Unraveling 5 Common Misconceptions About Recruiters

Sep 14, 2021

A lot has been written about the world of recruiting over the years, and unfortunately, there are a lot of misconceptions about what it really means to be a recruiter. Of course, there are many different ways in which different recruiters are trained, and how they approach candidate sourcing and business development. But when it comes to highly skilled, experienced, and ethical recruiters, there are a few important things they want their networks to understand. We sat down with four of our industry leaders (Meredith Love, Jerry Wilkins, Justin Wilkins, and Bill Wolfe) to discuss what common misconceptions they face in the market -- and what the truth is about their careers as recruiters.

Misconception #1: Recruiters Are Self-Serving and Can’t Be Trusted

Recruiters, and sales professionals in general, can have a negative reputation with many people who have experienced dishonesty and a lack of professionalism in previous experiences. “Unfortunately, because there is no barrier to entry to becoming a recruiter, there are some shady characters out there who have left a bad taste in a lot of people’s mouths about working with recruiters,” Meredith Love explains. “But we care about the people we work with - the people we place, and the companies we work with. I have built a wide network of industry leaders and professionals who trust me, and I trust them.”

Spending time to find the right recruiter is a critical part of having a positive and productive recruitment experience, because great recruiters want to be of service to their industries, their clients, and their candidates -- not simply themselves.

Misconception #2: All Recruiters Mass-Market Resumes

Another common misunderstanding is that recruiters will market candidates to any hiring manager they know, regardless of potential fit for an open role. “We are not a resume factory, just sending resumes and just hoping that it is a fit,” Jerry Wilkins clarifies. Recruiters are in the relationship-building and career-building business; mass-marketing resumes is not a part of that process. Justin Wilkins adds, “Look, I’m sure there are high-volume, transactional recruiters who do just that, but in my world, that’s not recruiting.”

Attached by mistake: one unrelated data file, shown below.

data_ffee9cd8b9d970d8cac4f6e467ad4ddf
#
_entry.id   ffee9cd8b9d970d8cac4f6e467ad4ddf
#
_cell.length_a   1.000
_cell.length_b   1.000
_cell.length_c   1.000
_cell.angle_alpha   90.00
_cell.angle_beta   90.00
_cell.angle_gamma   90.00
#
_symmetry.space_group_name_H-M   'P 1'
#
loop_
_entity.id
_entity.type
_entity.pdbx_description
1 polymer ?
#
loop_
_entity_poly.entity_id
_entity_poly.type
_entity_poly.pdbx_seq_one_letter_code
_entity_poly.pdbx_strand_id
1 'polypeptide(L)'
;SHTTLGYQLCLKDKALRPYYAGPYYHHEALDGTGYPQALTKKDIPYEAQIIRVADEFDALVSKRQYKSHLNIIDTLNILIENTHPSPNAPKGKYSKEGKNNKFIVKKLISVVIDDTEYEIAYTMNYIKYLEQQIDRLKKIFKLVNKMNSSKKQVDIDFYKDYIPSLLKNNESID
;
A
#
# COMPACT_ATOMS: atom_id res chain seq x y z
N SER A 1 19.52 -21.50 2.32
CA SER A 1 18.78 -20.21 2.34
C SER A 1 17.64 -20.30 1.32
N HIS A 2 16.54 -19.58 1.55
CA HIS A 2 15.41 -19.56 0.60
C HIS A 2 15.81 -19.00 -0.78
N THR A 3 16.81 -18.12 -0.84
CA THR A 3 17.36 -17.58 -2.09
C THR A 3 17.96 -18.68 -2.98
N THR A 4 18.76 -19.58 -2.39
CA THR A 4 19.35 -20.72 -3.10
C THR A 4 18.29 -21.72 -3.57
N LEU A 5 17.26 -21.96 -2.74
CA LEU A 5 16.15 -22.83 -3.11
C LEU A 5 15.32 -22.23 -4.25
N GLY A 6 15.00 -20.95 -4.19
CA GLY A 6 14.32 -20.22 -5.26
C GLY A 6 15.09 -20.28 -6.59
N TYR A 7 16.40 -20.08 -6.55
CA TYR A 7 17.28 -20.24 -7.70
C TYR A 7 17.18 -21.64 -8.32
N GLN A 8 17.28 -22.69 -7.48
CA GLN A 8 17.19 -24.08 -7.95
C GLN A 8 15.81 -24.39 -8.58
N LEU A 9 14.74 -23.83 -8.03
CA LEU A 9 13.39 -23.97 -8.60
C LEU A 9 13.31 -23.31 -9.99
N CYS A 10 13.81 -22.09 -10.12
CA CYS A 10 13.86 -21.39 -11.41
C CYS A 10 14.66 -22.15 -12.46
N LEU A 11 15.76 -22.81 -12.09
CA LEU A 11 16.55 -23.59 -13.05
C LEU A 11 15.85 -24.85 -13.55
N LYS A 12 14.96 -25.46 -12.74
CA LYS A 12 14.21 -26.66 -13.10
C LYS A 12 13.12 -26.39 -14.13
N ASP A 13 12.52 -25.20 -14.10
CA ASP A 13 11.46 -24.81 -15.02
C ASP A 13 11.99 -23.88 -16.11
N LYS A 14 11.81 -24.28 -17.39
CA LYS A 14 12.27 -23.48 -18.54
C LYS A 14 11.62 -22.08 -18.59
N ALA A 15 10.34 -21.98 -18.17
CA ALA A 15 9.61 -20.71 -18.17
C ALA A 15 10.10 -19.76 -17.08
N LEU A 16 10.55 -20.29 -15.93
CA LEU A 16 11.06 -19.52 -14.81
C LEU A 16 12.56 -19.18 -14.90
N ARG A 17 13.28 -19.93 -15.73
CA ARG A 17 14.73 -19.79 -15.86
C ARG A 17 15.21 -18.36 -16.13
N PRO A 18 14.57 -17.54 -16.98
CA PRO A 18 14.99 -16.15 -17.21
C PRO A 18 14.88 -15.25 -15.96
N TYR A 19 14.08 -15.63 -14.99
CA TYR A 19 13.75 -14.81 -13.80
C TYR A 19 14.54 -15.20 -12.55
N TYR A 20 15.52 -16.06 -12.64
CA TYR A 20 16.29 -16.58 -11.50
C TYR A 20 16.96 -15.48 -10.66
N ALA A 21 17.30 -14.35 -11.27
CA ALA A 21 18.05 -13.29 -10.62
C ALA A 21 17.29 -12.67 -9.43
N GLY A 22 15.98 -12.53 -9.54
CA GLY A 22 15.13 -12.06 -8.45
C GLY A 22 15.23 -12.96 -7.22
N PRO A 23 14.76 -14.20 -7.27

Great recruiters build relationships over months and even years, getting to know their market and making connections between top talent and great companies when an opportunity arises that seems like a potential fit based on a candidate’s career goals, the company’s culture, and chemistry between both parties. “Skill sets and resumes are only 40% of the fit,” Meredith says. “Chemistry is often 60% of a hire.”

Misconception #3: A Recruiter’s First and Only Priority is Making a Placement

Making placements is how recruiters earn a living, and it’s a victory when they can facilitate a successful hire. But a successful, long-term placement only happens when the recruiter has prioritized building market knowledge and relationships -- not forcing a “square peg, round hole” placement. “The main question I ask myself on a daily basis is, ‘Who can I help today?’” Justin explains.

“We are ultimately career counselors,” Meredith adds. “Our days are spent talking to people about their careers to determine whether we have an opportunity that would meet their career goals, now or in the future. When we find a match for one of our job orders, that’s the cherry on top.” First and foremost, recruiting is about relationships, and a good recruiter understands that strong relationships take time to develop. “Many of my placements are years in the making,” Bill Wolfe says.